Time to Imbibe: Reduced-Alcohol Cocktails
Call it moderation, mindful drinking, or simply wanting to relax without going into party mode: Consumers are being more careful about their alcohol intakes. In fact, a quarter of consumers in the U.S. and the United Kingdom reported that they planned to drink cocktails with lower alcohol content, along with more nonalcoholic beverages.
On the flip side, after limited face-to-face interaction over the last two years, some of your attendees may be ready to celebrate, drink in hand. In this first edition of our “Time to Imbibe” series, we’ll address how reduced-alcohol cocktails can help you keep up with these alcohol-conscious trends.
Talk to Me About ABV
Before diving into reduced-alcohol cocktail options, familiarize yourself with the landscape by taking a quick look at what alcohol by volume (ABV) looks like across several types of beverages. Typical beers such as lagers and pilsners have about 5% ABV, as do hard seltzers; wine tends to range from 11% to 15% ABV. But cocktails have a broader ABV range—a Manhattan can reach as high as 30% ABV, while a wine spritzer clocks in at around 6% ABV.
By adjusting classic cocktail recipes and creating new concoctions with lower ABV ingredients, such as aperitifs, you can keep your meetings as festive as ever while helping protect attendees from accidental overindulgence.
Sip Sip Hooray
Now that you have a basic understanding of what ABV looks like in cocktails and bar drinks, here are some tools, tricks, and methods to shake up bold yet slightly less boozy cocktails for your next event.
Spritzers: Add carbonated water or club soda to a drink, and voilà—you’ve just created a spritzer cocktail. This easy trick brings the fizzy, celebratory vibe of Champagne, with the added bonus of bringing a little extra H2O into your attendees’ glasses. You’re probably already familiar with white wine spritzers, but don’t stop there—a whole slew of drinks can be turned into spritzers. Aperitifs (see below) are a popular choice for spritzers, including Campari, Lillet, and the ever-present Aperol.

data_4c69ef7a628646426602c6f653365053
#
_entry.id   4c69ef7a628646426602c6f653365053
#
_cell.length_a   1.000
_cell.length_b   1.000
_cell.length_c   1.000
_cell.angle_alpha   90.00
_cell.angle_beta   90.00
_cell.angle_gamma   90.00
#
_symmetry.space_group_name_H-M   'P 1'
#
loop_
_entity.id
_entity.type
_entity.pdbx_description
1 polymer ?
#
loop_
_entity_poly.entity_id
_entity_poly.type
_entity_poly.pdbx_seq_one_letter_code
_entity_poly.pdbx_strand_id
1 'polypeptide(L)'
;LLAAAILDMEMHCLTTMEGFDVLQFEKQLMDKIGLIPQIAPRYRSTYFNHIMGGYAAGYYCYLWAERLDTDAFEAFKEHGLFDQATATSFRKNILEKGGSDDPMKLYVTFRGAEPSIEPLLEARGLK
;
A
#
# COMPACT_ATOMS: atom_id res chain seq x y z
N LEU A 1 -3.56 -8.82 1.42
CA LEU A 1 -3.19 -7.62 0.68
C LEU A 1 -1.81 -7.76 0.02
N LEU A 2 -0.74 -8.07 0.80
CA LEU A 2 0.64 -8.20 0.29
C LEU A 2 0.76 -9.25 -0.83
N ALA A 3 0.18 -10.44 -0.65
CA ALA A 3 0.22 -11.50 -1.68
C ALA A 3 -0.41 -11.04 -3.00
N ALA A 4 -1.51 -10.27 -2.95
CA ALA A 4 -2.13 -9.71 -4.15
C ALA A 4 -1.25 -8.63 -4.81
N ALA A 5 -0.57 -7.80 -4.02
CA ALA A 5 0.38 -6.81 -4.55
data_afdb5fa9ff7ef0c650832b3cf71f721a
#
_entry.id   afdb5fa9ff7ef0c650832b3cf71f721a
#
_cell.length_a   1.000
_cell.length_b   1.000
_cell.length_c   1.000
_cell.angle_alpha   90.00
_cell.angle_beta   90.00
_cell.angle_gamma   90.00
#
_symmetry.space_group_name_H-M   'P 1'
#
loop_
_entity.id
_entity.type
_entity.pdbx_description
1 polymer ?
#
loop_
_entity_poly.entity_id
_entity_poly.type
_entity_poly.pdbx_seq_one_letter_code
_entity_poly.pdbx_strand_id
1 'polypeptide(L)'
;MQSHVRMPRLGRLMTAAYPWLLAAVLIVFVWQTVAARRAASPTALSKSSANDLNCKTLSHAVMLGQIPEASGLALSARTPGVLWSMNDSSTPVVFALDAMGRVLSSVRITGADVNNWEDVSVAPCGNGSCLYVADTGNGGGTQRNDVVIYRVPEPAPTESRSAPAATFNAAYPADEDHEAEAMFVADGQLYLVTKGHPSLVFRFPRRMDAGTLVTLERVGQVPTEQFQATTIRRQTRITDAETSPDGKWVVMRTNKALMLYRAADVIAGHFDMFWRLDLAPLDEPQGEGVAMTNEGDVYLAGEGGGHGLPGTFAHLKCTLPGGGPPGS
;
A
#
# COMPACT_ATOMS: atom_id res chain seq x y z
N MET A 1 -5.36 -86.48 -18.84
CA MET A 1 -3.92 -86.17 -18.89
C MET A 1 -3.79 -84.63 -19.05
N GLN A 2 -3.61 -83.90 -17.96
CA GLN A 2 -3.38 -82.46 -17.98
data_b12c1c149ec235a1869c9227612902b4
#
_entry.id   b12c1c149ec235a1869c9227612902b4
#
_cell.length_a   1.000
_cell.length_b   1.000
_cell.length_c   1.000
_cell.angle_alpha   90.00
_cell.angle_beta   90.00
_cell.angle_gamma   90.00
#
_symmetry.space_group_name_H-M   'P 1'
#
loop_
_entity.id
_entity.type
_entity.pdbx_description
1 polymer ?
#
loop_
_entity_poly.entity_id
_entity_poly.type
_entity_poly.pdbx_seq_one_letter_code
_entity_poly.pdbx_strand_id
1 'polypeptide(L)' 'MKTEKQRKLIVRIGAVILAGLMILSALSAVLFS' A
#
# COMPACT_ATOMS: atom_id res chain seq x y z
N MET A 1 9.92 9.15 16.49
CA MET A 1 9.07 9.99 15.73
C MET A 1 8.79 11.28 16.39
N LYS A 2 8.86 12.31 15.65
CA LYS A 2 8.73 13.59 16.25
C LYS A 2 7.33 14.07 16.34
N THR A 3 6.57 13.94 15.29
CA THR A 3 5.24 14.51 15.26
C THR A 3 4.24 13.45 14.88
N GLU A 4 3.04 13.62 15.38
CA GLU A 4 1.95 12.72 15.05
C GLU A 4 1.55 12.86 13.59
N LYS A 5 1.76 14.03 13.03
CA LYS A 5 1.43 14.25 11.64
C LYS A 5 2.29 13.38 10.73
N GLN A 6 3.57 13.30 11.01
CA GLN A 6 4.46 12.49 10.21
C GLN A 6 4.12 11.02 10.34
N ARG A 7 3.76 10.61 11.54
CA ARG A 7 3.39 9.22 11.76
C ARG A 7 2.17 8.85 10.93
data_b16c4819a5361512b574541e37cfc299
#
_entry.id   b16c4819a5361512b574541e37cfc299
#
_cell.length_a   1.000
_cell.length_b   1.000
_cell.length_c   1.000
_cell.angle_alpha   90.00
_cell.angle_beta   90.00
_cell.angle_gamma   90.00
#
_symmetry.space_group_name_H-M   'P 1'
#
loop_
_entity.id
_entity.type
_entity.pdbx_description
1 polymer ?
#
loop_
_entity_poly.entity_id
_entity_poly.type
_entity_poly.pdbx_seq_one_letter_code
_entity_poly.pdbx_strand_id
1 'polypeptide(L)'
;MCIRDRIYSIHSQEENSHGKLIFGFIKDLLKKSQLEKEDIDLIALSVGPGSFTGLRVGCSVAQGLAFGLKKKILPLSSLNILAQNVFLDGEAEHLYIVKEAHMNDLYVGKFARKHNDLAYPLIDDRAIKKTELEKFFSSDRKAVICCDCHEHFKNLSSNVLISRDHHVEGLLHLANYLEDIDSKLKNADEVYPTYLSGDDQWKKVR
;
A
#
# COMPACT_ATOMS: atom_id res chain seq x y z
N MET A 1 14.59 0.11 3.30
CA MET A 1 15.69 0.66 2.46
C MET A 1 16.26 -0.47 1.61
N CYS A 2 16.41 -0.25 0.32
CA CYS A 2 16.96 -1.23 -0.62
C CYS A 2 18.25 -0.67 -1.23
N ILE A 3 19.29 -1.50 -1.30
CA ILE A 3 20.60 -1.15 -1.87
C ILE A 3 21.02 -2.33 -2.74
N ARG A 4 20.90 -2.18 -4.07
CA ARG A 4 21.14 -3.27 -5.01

Aperitifs: Light, refreshing, and frequently lower in ABV than spirits such as vodka, aperitifs are refreshing drinks often served before eating. Examples of aperitifs include vermouth, dry sherry, Aperol, and champagne. For planners seeking a simple reduced-ABV cocktail, serve an aperitif with a mixer—think pairing champagne and orange juice to make mimosas. Another trick is to take a cocktail recipe that involves both an aperitif and a higher-ABV liquor and reverse the ratio so the aperitif makes up more volume. For example, instead of serving Manhattans at your next event, consider stirring things up with Reverse Manhattans—a simple twist on this classic recipe that reverses the ratio of whiskey to vermouth. In this variation of the drink, the lower ABV aperitif (vermouth) becomes the main event, with the higher-proof alcohol (whiskey) taking second stage.
Beer and wine cocktails: Another trick of the trade is to use lower ABV options such as wine or beer as substitutes for higher-proof alcohols when creating your cocktail list. Want to serve margaritas for a networking session? Make reduced-alcohol versions of this crowd-pleaser by subbing in wine for tequila. Love a good bloody mary but worry that vodka might be too strong for your group? Consider micheladas—bloody mary mix paired with Mexican lager.
Floats and frozens: “Reduced-alcohol” can be as playful as more robust drinks—especially when they come in the form of floats and frozens, the perfect pour of fun for summer socials. Help your attendees cool off with mojito pops made on-site, or by ordering pre-made cocktail popsicles. Another frozen-adjacent option is to serve floats made with sparkling wine, a scoop of sorbet, and lower-proof liquors such as limoncello.
Mocktails: In the spirit of mindful drinking and moderation, mocktails—also known as nonalcoholic cocktails—provide something festive for attendees who prefer not to imbibe. With the no- and low-alcohol market predicted to grow 400% by 2024, plan to save a menu spot (or two) for mocktails at your meetings going forward.
Give Them a Name to Remember
Everyone loves a clever name. No matter what your meeting is about, spend a couple of minutes chatting with your on-site bartender to brand a reduced-alcohol cocktail with a moniker that will get (and keep) people talking. Event about gaming? Your guests might enjoy a “Riddle Me This.” Meeting with metal experts? Consider naming your drink “Platinum Power.”
What are you waiting for? It’s time to imbibe.